The Piano in the Street meme.

It seems like every WWII movie has an instance where there is an upright piano abandoned in the street.* Fury* and Saving Private Ryan both had them, for instance.

Was this an actual thing? Was Europe littered with abandoned pianos?

By Fury, do you mean the Brad Pitt film about a tank crew? Because I don’t remember a piano in the street. I do remember one in the apartment of the two German women. Pianos in the street are a little unusual, but in an apartment? Not at all.

Some areas of Europe were littered with rubble from collapsed buildings. A piano is big and sturdy, and might easily be recognizable amid the rubble. Bathtubs are also iconic in this way. You often see photos of bathtubs in rubble in real life.

<TV Tropes>The Pianist cleverly subverted this trope by featuring a piano in an abandoned building rather than on the street.</TV Tropes>

During the 40’s and 50’s, recorded music - albums, record players, etc. - went through big advances in tech, and became that much more affordable and popular around the world.

Pianos were big and not being used - and for every Steinway, there were a couple of dozen crappy uprights no one felt bad about trashing. I can see folks simply tossing or having to abandon such a big thing at a time when no one valued them.

Hell, these days you could probably get a crappy upright for the cost of transporting it. They don’t get left in the streets but no casual piano owner wants to pay tuning and upkeep costs when you can just buy a digital piano.

More to the point, who would have bothered to carry them out in the streets? Those things are heavy!

Soft cover?

In one of the last episodes of The World at War (1974), Bill Mauldin told the story of how he was sitting in a bombed-out building in Italy, plinking on a piano (an upright, I’d assume), when a Tommy came in, leading a teenage girl by the hand. As Bill continued plinking, the Tommy and the girl proceeded to “cohabit” (his word) on the floor, right in front of him. When they were finished, the Tommy tucked in his shirt, picked up his Enfield, and said “Thanks, Yank!” as he walked out.

Upright pianos apparently played a major role in WWII! :o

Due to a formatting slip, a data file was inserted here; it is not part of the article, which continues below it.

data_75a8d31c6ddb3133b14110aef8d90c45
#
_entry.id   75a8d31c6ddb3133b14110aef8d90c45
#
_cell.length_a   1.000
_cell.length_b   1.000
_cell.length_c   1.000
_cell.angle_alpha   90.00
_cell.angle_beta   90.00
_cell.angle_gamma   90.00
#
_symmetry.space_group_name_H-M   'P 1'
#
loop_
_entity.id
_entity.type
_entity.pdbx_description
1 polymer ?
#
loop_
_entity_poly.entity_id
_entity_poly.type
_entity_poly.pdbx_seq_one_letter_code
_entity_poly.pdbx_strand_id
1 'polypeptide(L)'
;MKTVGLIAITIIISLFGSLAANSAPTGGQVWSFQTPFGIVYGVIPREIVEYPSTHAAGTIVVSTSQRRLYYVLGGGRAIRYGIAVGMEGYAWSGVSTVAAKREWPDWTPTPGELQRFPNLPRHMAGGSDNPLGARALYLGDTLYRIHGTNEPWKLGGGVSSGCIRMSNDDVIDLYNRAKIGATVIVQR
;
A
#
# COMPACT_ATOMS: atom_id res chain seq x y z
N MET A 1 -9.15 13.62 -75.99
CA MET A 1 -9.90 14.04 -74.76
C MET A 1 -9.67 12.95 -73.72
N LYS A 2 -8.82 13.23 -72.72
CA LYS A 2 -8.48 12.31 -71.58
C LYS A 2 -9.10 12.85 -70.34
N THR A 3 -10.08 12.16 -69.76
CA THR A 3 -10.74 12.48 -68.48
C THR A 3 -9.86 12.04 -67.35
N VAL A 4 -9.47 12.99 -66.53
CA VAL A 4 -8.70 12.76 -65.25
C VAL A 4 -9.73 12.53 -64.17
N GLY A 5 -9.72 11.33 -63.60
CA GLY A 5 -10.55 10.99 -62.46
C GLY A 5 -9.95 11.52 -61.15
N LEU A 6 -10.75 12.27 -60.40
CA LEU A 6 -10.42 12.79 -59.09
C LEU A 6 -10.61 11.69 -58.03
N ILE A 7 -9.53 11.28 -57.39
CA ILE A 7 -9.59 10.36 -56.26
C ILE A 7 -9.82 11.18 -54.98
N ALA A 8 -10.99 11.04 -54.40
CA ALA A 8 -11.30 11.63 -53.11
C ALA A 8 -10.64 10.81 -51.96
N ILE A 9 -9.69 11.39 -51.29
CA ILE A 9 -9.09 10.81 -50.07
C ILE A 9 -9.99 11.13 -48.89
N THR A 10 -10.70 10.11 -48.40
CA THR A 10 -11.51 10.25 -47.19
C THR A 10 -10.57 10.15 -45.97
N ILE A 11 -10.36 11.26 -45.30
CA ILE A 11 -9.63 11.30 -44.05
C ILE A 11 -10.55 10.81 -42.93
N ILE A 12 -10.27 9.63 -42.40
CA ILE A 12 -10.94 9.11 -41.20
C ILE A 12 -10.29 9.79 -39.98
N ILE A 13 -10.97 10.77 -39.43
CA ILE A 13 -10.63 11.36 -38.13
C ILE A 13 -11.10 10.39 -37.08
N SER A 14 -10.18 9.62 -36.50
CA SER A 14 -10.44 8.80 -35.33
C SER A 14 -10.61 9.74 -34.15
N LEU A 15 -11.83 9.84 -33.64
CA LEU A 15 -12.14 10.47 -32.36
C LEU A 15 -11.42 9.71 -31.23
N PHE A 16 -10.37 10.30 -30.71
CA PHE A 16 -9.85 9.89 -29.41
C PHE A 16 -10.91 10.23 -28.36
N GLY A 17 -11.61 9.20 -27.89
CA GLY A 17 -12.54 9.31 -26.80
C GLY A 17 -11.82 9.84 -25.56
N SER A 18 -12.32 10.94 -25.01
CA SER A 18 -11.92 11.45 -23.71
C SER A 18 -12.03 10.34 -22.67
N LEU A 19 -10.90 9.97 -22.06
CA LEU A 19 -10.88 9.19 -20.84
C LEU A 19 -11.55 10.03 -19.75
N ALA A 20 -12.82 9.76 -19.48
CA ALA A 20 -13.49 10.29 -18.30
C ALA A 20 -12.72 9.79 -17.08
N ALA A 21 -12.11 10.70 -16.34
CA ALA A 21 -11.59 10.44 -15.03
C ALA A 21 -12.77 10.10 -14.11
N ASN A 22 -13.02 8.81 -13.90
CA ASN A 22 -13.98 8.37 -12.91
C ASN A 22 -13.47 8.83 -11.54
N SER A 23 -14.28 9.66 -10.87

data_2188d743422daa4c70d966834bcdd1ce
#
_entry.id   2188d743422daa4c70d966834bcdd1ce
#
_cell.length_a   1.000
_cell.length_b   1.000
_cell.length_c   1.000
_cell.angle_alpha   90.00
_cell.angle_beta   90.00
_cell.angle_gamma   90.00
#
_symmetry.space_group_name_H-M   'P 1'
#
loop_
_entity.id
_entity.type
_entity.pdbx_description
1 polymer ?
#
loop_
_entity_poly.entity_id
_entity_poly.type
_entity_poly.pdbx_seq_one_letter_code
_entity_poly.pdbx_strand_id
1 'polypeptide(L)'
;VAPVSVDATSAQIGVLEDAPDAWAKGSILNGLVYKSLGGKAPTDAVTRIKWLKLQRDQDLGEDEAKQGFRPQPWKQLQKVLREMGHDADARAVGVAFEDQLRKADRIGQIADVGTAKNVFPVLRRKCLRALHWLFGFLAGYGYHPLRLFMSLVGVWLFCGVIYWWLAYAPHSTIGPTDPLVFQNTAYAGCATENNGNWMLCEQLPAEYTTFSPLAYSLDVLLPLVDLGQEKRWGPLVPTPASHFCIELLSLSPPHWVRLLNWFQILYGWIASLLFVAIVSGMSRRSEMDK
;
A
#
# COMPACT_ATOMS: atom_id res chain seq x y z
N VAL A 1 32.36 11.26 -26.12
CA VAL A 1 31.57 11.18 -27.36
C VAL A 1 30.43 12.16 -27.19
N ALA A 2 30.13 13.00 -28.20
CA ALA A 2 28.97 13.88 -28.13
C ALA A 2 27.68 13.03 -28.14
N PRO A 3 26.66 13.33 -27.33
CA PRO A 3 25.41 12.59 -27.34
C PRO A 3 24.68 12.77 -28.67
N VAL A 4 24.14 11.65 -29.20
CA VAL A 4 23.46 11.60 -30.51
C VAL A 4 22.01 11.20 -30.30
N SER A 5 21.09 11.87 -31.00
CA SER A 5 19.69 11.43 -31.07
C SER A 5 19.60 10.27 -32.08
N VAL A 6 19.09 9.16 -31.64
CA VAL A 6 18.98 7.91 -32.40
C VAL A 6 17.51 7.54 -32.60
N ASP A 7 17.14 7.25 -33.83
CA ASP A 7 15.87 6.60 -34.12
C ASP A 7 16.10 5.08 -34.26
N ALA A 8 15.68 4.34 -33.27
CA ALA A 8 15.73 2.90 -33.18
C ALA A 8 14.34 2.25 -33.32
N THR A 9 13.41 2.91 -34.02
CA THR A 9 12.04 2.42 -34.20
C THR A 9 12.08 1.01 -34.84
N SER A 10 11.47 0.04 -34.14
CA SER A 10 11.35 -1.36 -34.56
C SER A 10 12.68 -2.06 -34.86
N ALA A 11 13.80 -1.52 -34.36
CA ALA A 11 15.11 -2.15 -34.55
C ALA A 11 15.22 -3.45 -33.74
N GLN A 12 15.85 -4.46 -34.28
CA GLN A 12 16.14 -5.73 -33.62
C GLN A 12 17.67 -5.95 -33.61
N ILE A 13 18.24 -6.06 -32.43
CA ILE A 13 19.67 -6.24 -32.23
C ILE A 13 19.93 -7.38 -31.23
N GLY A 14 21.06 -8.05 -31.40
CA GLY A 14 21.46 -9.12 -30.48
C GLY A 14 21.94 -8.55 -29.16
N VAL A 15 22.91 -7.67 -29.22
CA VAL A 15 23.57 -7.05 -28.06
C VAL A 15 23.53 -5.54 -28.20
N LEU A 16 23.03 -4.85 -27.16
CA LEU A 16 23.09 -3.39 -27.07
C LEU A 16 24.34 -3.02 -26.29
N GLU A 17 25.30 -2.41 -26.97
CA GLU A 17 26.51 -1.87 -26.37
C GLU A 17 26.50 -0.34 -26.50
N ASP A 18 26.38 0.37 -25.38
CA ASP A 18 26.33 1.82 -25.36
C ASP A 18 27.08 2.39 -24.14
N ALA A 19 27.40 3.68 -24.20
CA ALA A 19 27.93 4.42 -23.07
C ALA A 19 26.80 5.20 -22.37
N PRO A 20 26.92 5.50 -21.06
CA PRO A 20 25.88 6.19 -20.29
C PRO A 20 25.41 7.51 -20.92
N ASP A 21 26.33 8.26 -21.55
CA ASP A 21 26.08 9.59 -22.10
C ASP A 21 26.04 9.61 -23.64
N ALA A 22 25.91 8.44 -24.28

My assumption was that a piano was valuable enough to remove from a building before it collapsed, and not using just for firewood. Leaving it in the street may be a bit of theatrics, but I could see it happening from time to time.

And as usual, I am shocked each time I notice that films do not reflect reality.

Valuable enough to think taking it is a good idea, heavy enough to rapidly change your mind when the Nazis are coming.

Yep! Someone made me that offer once. I was thinking it could be fun to make a computer desk out of it: cut out a square in front for the computer monitor, fix the keyboard where the keys had been, CPU and bookshelves in the body, etc.

I work for an estate sale company. Unless it’s a top brand like a Steinway, you will have a difficult time even giving a piano. Last year in Kansas City, they had school kids decorate upright pianos and left them outside at bus stops, and none of them were anything but trash eventually.

The City of Montreal puts them around in public places, such as plazas. One was outside the rec center near my lodgings, and I noticed they carefully covered it each night with a thick vinyl cover.

Man, when I grew up we had 2 pianos at home. A decent up-right on the main floor and silly player-piano in the basement. I have no idea what became of them…

That’s what it’s like now. Only serious pianists want a piano, there are a lot of electronic keyboard alternatives now, and they don’t weigh as much or take up all that space. I think during the 40s people who had a piano had something of value.

Most of the touring pop, rock and jazz pianists are playing sampled pianos now. Only classical or pop artists with piano sponsors like Tori Amos bother to carry one around.

As a sound engineer, I’m happy to see the end of them. It’s enough work without the hall having to set aside an hour of silence for the piano tuner, and all the feedback issues that accompany them. Nope, give me a digital piano with the sound of a perfect Steinway that was sampled in a world class studio that I can plug directly into the sound board.

Now if we can only do the same thing to the Hammond B3. If I ever have to help lift one of those bastards again, it will be too soon.

PS: Why do sound men only count “one…two”? Because on three you lift.